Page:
• 2 avocados
  • 1 bunch cilantro
  • One 15 oz. can black beans
  • 1 cup quinoa

Pantry Items

  • Black pepper
  • Chili powder
  • Cinnamon
  • Dried oregano
  • Extra-virgin olive oil
  • Garlic
  • Ground cumin
  • Hot paprika
  • Red wine vinegar
  • Sea salt



  • Wine: Try a Côtes de Provence
  • Dessert: Ginger snaps and yogurt

Game Plan:

  • When you walk in the door
    • Get out Pantry Items
    • Get out Tools
    • Assemble the ingredients
    • Open the wine and pour yourself a glass
  • Prep
    • Core, seed and dice the red bell pepper.
    • Peel and dice the onions.
    • Peel and mince 1 clove garlic.
    • Peel and mince 1 of the shallots.
    • Peel and thinly slice the second shallot.
    • Rinse and spin dry the salad. Tear it into large bite-size pieces.
    • Rinse and pat dry the cilantro. Pluck 1/3 cup leaves.
    • Zest half the orange, and mince the zest.
    • Rinse the quinoa, really well.
  • Start Cooking
    • Put 2 tbsps. oil, the bell pepper, the onions and the garlic in the large saucepan over medium-high heat. Stir and cook until the onions begin to turn translucent, stirring almost constantly.
    • Add the quinoa, 1 tsp. oregano, scant 1/2 tsp. cinnamon, 1/2 tsp. chili powder, a generous pinch hot paprika and the orange zest. Stir well.
    • Pour in 2 cups water and add a heaping 1/4 tsp. salt. When the water comes to a boil, reduce the heat to medium-low, cover and cook the quinoa for 12 minutes. Remove from the heat. Don’t even look at the quinoa – it needs to plump in peace, for at least 7 minutes.
    • While the quinoa is cooking, make the vinaigrette. Put 1 tbsp. vinegar in a large bowl. Whisk in a large pinch of salt, the sliced shallot and 1/4 cup olive oil. Taste for seasoning.
    • You can finish up the avocado condiment now too. Peel, seed and dice the avocados. Put them in a bowl. Squeeze half a lemon through your fingers over the avocado.
    • Peel the orange right down to the fruit (remove all the white pith). Cut the orange in slices, then dice it and add to the avocados, along with the minced shallot. Toss. Season with 1/4 tsp. cumin and a generous sprinkling of salt and toss again.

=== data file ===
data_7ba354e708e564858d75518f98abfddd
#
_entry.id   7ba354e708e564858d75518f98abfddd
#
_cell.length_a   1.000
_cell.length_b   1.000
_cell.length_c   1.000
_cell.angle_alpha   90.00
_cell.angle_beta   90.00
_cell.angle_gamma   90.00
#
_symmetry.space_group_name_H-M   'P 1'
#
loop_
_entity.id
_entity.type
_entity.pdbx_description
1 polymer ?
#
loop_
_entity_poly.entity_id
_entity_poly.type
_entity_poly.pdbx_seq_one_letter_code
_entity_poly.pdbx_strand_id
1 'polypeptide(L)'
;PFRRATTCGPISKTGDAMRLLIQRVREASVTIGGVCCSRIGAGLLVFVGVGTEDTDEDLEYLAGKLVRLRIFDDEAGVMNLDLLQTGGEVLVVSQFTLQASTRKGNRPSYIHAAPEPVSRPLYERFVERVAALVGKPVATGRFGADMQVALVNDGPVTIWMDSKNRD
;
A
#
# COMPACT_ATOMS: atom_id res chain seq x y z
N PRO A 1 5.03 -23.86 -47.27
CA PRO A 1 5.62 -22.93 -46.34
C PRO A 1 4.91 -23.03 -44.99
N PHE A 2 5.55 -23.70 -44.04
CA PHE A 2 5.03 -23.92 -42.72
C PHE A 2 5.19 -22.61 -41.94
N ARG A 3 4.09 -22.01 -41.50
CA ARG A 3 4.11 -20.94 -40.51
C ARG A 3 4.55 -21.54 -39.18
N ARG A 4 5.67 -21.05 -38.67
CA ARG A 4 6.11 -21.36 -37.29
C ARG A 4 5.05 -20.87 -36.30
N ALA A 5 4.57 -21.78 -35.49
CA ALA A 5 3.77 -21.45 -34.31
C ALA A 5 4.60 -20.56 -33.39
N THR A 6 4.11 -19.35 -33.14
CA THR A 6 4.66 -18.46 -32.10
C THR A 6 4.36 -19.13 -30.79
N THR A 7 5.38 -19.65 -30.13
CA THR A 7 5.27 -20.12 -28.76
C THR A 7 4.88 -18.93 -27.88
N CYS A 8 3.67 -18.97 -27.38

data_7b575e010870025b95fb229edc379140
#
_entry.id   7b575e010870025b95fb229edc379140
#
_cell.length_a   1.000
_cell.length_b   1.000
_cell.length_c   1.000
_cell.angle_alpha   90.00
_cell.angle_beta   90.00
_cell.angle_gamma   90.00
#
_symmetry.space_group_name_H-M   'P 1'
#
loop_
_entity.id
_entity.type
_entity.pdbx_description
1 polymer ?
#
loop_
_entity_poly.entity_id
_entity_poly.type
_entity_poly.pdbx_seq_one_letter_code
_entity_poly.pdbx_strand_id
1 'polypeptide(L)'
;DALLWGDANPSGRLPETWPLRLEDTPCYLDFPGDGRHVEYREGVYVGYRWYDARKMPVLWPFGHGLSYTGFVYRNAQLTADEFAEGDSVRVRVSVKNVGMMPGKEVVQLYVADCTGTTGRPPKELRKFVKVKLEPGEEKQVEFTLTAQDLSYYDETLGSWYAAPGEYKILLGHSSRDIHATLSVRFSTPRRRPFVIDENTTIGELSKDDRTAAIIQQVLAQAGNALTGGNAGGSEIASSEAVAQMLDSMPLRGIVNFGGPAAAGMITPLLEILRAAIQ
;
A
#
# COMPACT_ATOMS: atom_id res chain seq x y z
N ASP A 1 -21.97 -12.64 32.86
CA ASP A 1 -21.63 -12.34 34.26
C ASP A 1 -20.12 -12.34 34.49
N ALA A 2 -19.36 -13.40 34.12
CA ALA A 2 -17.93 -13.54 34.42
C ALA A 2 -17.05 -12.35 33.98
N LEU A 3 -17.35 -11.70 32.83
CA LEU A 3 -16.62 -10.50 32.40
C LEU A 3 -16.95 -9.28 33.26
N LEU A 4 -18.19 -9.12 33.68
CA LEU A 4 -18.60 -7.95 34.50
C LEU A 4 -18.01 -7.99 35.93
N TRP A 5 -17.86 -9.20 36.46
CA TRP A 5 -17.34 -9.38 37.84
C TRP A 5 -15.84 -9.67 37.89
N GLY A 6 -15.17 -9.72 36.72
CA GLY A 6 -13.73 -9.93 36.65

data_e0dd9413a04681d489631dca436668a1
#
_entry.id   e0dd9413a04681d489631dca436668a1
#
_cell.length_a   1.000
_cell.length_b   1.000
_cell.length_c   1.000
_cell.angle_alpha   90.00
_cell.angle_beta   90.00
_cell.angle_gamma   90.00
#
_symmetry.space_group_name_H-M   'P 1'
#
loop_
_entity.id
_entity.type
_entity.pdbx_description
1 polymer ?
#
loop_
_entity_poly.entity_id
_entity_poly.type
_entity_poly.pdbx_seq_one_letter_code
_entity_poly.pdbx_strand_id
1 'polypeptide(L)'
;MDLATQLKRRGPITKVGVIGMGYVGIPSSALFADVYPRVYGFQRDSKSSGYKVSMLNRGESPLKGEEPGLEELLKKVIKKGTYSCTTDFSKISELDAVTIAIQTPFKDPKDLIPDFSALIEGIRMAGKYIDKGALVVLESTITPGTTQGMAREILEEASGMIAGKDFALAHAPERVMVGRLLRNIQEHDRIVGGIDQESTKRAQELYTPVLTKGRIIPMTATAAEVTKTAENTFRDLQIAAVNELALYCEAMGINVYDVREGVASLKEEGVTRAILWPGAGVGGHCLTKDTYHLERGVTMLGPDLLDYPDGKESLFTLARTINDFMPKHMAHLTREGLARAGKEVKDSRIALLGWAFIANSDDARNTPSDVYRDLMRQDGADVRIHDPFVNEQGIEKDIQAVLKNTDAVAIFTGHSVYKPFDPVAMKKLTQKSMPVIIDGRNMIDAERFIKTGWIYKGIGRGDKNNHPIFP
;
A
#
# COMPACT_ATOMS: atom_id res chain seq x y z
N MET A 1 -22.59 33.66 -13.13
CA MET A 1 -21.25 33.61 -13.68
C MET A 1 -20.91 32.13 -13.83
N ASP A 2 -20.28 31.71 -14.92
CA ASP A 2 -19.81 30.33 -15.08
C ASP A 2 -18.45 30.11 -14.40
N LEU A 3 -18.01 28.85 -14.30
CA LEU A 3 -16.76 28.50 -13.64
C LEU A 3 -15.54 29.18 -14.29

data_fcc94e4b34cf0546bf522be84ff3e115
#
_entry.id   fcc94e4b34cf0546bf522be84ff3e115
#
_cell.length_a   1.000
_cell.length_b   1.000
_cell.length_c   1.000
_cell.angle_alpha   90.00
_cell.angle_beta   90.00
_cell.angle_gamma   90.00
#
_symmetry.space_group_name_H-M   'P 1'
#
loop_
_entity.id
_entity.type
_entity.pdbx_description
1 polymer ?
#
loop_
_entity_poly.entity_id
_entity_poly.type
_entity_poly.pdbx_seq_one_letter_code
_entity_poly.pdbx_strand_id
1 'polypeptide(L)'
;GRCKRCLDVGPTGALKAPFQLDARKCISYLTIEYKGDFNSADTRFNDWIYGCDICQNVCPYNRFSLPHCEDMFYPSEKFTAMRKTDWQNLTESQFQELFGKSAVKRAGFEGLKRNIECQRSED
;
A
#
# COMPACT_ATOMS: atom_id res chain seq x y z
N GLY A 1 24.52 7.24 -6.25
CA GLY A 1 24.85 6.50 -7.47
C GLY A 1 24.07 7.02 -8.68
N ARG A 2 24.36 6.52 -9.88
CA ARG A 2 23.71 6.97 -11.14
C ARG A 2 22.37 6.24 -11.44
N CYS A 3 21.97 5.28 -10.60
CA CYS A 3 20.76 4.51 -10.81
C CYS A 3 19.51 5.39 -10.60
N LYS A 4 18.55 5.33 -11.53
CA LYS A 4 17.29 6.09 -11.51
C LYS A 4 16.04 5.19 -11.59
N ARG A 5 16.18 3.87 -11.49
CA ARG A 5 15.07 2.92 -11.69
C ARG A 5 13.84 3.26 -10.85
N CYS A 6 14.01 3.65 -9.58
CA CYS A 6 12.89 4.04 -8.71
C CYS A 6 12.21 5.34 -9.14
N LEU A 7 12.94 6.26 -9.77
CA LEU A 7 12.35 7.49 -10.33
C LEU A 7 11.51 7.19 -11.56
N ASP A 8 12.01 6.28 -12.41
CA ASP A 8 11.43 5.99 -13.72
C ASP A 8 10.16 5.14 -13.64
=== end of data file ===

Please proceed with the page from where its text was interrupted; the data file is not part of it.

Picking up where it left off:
• Mince the cilantro.
    • Drain the black beans. Fold them into the quinoa along with the cilantro. Taste for seasoning.
    • Set the table now, letting the quinoa and black bean mixture cool to warm room temperature.
    • Toss the salad, thoroughly. Divide it among four plates. Top with a generous serving of the quinoa and black beans and a generous portion of the avocado condiment. Garnish each plate with a sprig of cilantro and take them to the table. Dinner is served.
    • Don’t forget the wine!

Ours turned out looking pretty darn good.  I mean…look at ours compared to the recipe picture!  Close, right??  We left out the cilantro and shallots, since neither one of us is a big fan.  That didn’t affect the end result too much.  And I believe we opted for a mighty fine Two Brothers beer for this dinner.  Yummmmm-O!

Quinoa might sound weird, or look kinda iffy…but you should give it a try!  What’s the worst that could happen!


2 Responses to “Dinnertime in the Square”

  1. Hilary August 4, 2011 at 9:20 am #

    Yum!! Can’re wait to try this, looks awesome!

  2. thislittlelark August 5, 2011 at 4:02 pm #

    Yay for quinoa!! I will definitely try this recipe… always fun to experiment in the kitchen. Thank you! 🙂